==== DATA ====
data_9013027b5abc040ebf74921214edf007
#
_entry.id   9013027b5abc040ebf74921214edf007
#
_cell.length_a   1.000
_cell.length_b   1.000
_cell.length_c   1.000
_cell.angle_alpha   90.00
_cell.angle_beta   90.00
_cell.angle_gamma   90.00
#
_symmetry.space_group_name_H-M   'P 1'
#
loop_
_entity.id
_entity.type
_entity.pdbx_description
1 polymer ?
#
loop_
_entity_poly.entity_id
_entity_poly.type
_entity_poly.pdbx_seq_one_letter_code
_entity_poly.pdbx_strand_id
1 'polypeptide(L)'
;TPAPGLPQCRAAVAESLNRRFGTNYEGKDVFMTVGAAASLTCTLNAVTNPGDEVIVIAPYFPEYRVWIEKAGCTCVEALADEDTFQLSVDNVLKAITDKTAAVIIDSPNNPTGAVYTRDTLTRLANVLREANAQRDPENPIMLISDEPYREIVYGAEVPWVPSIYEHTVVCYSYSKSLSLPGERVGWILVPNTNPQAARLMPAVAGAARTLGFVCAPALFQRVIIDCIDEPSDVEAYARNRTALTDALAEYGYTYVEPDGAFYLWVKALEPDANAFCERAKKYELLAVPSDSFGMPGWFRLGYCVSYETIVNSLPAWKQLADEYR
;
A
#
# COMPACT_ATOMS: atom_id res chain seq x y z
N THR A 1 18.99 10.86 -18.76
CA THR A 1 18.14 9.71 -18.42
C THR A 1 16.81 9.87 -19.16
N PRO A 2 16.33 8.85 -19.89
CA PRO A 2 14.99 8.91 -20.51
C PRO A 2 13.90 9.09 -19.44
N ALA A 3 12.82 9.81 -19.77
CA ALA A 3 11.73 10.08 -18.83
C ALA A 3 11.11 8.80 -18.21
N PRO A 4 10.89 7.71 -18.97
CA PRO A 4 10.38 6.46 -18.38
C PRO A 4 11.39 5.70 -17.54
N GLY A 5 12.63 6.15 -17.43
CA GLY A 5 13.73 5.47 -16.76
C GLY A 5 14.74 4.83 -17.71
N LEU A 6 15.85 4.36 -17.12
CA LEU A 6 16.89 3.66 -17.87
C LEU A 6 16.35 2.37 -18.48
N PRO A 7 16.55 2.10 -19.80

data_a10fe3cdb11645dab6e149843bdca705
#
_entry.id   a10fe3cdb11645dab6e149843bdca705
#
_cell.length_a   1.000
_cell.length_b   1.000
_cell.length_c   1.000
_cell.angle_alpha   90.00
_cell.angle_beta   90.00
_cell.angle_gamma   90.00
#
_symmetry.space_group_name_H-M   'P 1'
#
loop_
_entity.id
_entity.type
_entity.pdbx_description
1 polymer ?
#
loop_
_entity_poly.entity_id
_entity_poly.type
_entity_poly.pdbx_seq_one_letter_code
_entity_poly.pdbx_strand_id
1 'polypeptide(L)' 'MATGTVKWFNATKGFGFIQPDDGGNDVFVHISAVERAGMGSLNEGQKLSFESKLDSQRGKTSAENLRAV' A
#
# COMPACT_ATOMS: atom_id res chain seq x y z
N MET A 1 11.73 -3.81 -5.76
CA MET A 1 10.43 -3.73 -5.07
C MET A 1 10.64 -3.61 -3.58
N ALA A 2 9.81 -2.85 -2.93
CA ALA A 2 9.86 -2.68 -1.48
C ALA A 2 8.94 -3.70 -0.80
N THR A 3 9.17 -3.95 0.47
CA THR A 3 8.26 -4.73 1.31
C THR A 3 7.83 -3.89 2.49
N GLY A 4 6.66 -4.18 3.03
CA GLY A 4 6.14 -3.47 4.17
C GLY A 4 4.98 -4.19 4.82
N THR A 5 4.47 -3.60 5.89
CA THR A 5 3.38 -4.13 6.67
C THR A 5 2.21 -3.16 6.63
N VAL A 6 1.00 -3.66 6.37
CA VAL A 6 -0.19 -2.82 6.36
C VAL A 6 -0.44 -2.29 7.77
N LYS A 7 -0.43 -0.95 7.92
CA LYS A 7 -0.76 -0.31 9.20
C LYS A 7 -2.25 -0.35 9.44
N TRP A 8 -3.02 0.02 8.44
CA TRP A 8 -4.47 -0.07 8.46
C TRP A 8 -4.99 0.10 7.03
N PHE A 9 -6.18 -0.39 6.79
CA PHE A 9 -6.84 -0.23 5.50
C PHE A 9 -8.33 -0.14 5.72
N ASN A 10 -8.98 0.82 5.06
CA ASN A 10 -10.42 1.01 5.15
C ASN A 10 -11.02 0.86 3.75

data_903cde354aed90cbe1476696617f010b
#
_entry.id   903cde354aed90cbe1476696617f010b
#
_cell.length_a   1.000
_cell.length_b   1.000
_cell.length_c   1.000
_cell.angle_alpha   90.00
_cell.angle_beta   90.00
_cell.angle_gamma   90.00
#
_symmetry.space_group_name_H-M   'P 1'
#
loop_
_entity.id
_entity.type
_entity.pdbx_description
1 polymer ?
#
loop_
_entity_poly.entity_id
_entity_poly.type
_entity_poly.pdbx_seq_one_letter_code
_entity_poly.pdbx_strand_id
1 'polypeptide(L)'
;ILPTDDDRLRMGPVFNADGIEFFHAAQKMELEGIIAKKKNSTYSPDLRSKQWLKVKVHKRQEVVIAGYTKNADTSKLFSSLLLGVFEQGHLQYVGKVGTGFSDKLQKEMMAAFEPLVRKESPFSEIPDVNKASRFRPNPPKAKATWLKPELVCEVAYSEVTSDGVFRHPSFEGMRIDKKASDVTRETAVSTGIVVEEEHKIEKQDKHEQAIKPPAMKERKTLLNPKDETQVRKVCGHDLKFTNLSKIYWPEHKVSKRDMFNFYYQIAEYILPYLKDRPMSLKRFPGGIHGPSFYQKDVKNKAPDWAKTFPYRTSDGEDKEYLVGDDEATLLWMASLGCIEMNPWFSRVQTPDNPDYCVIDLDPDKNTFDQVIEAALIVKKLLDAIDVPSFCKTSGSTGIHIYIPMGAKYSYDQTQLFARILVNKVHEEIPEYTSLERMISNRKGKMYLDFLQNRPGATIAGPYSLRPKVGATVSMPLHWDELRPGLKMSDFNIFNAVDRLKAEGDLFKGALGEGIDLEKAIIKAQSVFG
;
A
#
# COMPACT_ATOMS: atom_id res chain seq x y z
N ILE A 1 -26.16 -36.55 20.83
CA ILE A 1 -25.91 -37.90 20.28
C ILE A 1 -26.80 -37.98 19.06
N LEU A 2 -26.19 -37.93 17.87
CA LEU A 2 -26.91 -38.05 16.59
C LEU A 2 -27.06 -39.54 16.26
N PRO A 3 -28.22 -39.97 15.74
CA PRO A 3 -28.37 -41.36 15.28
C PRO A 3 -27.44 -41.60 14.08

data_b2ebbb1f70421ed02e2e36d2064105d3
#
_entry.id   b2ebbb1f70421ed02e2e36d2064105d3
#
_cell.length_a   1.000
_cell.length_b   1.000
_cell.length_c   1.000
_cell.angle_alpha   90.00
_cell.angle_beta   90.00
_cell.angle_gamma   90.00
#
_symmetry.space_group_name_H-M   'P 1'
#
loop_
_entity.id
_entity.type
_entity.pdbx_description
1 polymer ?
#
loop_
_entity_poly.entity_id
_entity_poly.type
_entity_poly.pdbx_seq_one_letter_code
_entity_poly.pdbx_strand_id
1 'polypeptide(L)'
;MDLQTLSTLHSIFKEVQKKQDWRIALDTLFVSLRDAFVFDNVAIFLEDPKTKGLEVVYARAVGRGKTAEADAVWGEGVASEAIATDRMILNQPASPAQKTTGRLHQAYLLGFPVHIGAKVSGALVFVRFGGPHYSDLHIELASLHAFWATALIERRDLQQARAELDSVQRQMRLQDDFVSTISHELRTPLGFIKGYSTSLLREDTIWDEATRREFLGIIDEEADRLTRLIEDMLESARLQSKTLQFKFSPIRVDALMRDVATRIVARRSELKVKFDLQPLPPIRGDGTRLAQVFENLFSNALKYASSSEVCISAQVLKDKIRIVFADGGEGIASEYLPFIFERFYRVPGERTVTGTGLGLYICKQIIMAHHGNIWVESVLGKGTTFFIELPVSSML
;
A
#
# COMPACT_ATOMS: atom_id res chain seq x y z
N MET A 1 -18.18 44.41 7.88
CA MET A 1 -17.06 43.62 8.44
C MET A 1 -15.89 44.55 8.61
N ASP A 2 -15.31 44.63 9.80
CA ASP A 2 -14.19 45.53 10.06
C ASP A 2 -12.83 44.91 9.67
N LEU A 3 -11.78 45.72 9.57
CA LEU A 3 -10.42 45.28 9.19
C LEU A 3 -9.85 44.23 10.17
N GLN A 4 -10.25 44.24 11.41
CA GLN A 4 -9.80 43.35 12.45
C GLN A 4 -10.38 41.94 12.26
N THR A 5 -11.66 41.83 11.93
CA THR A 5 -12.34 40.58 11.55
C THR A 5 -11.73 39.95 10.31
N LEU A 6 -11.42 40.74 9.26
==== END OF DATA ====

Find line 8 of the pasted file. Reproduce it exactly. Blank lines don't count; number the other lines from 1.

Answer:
_cell.angle_alpha   90.00